As you already know from this entry, Bucharest is currently opened for business after last year's mess that leaked into this year as well.
This meant that museums also opened, and honestly, since we don't have any Louvre or other similarly popular museums, i see no reason not to visit some of the ones we have.
One of the museums in the city, Antipa Museum, holds temporary exhibits on a regular basis. This year it held at least 2 temporary exhibits. One was dedicated to butterflies and the other one to the Moon.
We first went to see the butterflies first. These were tropical butterflies and they were alive. This exhibit will still be available for 1 month or so.
We decided to go early on a Saturday morning, hoping to be alone there. This didn't go as we had hoped since several families with kids also came. Most likely because it's a bit cooler in the morning than later in the afternoon. And that day was quite the hot one.
Luckily for us, not everyone came to see the butterflies. However, access into the museum [where the tickets are sold] was allowed to only small groups. The rule was to allow the groups to be decently distanced.
The butterflies were not held inside the museum, but in its garden. We did have to walk through the museum to get to the special greenhouse built for them.
We had to follow a special protocol to go in and out of this greenhouse:
- show the tickets [to go in]
- wait for the employee to let us in or out through the special curtains.
The exit from this exhibit was separated from the entrance. of course, all due to "lovely 'rona."
As i mentioned, the butterflies were alive, so we had to watch our steps, as not to step on one by mistake.
Besides us, there was maybe a family or two more.
The majority of the butterflies were blue when the wings were opened and brown when they were closed. The brown side seemed to have a pattern with eyes. The picture below is a bit blurry and doesn't do the butterfly any justice, sadly. There are actually 2 of them eating. Can you spot the 2nd one?
Most of these insects were resting with the wings closed, to show the eye (or perhaps scary side) of their coloring. See an example below:
The greenhouse was small, so the visit wasn't very long. An interesting corner of the enclosure was the box in which they showed the various stages of an insect that turns into a butterfly.
Even more interesting was the fact that some of the pupae were alive, especially those in the later stages.
There were many stages, and i couldn't capture them all in a single picture, if i wanted to understand something from the image. hello to my reflection and of random people in there, hehe.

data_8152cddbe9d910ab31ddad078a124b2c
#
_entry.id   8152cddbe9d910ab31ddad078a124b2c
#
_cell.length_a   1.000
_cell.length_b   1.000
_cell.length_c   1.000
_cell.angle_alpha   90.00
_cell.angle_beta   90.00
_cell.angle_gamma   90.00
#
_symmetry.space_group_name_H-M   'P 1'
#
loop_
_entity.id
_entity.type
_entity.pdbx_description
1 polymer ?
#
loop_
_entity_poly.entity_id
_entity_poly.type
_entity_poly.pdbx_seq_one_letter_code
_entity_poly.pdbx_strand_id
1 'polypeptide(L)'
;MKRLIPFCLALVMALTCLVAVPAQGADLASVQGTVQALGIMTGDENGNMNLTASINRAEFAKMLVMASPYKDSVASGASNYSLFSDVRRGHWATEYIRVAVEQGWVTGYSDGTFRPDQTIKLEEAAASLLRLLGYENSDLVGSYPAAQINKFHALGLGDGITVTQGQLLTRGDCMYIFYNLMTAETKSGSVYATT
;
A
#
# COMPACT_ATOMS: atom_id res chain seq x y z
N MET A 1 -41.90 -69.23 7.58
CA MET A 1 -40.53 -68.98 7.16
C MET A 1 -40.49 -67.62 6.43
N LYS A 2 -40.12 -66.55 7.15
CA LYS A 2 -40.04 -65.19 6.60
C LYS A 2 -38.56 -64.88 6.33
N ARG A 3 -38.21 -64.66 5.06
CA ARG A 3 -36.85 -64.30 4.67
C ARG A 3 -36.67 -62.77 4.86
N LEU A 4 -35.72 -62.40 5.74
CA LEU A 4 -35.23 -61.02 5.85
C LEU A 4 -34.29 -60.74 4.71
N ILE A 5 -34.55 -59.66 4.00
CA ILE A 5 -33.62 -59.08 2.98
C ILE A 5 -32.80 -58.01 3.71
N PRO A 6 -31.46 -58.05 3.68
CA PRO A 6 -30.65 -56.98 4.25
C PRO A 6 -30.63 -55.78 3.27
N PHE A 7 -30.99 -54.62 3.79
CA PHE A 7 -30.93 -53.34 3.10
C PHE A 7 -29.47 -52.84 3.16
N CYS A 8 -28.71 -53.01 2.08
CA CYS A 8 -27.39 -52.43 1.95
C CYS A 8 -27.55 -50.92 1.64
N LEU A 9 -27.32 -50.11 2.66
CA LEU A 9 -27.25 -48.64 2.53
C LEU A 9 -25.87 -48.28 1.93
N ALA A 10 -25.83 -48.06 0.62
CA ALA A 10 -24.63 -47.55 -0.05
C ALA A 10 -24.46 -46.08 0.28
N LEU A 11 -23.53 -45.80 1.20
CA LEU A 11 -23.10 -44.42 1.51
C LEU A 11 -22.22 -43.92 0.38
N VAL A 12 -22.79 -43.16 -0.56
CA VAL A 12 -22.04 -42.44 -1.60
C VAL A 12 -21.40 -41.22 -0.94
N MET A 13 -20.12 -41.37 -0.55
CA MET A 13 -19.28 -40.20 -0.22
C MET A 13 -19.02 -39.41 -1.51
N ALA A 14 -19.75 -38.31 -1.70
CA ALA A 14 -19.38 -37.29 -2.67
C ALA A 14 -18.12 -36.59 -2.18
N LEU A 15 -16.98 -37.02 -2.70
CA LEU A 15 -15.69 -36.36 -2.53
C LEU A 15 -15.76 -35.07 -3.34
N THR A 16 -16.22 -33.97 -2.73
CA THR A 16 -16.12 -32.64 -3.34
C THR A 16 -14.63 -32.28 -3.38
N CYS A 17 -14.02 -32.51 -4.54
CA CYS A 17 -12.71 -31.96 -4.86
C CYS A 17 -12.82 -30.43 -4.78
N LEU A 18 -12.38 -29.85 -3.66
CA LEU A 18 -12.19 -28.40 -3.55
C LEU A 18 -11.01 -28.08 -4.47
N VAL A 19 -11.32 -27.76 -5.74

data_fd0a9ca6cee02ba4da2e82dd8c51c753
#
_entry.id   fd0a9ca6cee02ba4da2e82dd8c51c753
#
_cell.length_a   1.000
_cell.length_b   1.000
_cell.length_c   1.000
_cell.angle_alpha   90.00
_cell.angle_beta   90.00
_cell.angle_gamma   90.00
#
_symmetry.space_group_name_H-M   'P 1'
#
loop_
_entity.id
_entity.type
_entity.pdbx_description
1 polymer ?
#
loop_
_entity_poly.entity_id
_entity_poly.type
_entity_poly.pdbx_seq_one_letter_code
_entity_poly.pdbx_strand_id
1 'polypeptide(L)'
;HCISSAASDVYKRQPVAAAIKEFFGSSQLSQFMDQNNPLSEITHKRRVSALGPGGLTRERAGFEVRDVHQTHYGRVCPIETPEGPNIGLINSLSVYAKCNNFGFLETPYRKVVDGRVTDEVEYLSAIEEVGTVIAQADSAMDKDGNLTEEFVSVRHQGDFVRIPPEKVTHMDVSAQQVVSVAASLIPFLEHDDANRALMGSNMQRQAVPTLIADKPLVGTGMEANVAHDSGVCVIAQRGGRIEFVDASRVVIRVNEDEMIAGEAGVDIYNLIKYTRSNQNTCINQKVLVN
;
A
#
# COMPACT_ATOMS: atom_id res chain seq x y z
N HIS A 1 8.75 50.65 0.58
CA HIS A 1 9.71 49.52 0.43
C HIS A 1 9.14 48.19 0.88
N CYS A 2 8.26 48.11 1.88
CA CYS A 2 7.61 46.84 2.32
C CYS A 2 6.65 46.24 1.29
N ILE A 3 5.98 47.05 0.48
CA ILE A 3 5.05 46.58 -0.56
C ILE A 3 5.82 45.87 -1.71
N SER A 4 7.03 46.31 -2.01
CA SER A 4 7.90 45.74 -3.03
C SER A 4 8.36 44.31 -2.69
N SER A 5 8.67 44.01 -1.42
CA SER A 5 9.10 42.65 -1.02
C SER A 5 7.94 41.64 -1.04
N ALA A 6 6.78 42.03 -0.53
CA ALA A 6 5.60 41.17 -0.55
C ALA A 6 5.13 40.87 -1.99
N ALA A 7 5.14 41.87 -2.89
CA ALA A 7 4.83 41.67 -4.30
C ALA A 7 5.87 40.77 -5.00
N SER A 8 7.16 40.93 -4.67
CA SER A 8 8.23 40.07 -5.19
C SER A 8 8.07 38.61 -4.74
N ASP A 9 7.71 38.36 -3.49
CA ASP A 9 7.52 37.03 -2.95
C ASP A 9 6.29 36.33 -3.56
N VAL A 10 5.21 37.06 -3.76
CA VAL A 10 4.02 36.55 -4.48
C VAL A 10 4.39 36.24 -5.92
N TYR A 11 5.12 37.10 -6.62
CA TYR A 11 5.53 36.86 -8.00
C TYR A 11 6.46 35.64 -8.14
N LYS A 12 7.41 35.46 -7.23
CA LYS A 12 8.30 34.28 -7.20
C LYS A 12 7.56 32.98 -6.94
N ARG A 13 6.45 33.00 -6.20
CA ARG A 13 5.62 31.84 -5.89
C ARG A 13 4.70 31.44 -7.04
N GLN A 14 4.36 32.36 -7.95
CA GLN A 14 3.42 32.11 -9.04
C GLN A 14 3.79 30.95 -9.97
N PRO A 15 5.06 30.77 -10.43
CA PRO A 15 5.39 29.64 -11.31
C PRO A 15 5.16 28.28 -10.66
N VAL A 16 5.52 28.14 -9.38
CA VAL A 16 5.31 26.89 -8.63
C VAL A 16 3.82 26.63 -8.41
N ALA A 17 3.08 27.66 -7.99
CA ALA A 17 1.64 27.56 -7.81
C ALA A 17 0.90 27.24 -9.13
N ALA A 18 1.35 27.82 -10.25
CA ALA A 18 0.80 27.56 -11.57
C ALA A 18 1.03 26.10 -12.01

Despite having a short visit, the butterflies made me really happy. this happened perhaps because they're usually associated with hope. they were also very colorful, and colorful stuff is cheerful.
When we left, we bought this stone tree. I'm not sure what most of the stones are, and thus what's supposed to attract.
Unfortunately, after we left, Anna started feeling bad and we couldn't continue our plans for the day.
Here are a few more pictures with the butterflies:
Look how beautiful this black butterfly is!
The Moon Impact Exhibit
As mentioned, the 2nd collection we went to see was dedicated to the Moon, and called "The Moon Impact."- link This exhibit will still be on until January.
This was a presentation with large images and some text, everything from the point of view of a billion of years globe Earth. If you believe in the Creationist theory or in the Hollow Earth, you're probably laughing at me for going to see this exhibit.
The presentation started with the Big Bang theory, and who is not even a bit familiar with it?
I didn't take pics at this exhibit, so, here are the tickets instead.
I didn't take pics because i found this presentation rather disappointing. I think it was meant for kids who lose their patience rather easily. It was a small one, just like the one with butterflies.
We also had to show our tickets before getting in, and the person checking them was sitting in such a dark corner we couldn't even see him.
Anna and i were the only ones there, though a family tried coming in as well, but they didn't have tickets for this expo so they weren't let in.
There were 3 or 4 large cases in which various rocks and/or minerals were held. This was the only interesting part of this exhibit.
Worth noting that the written presentation was both in Romanian and English. i completely recommend you go see something similar in your city, or even in Bucharest if you're in town until January.
©Charly Cross 2013 - present. All rights reserved.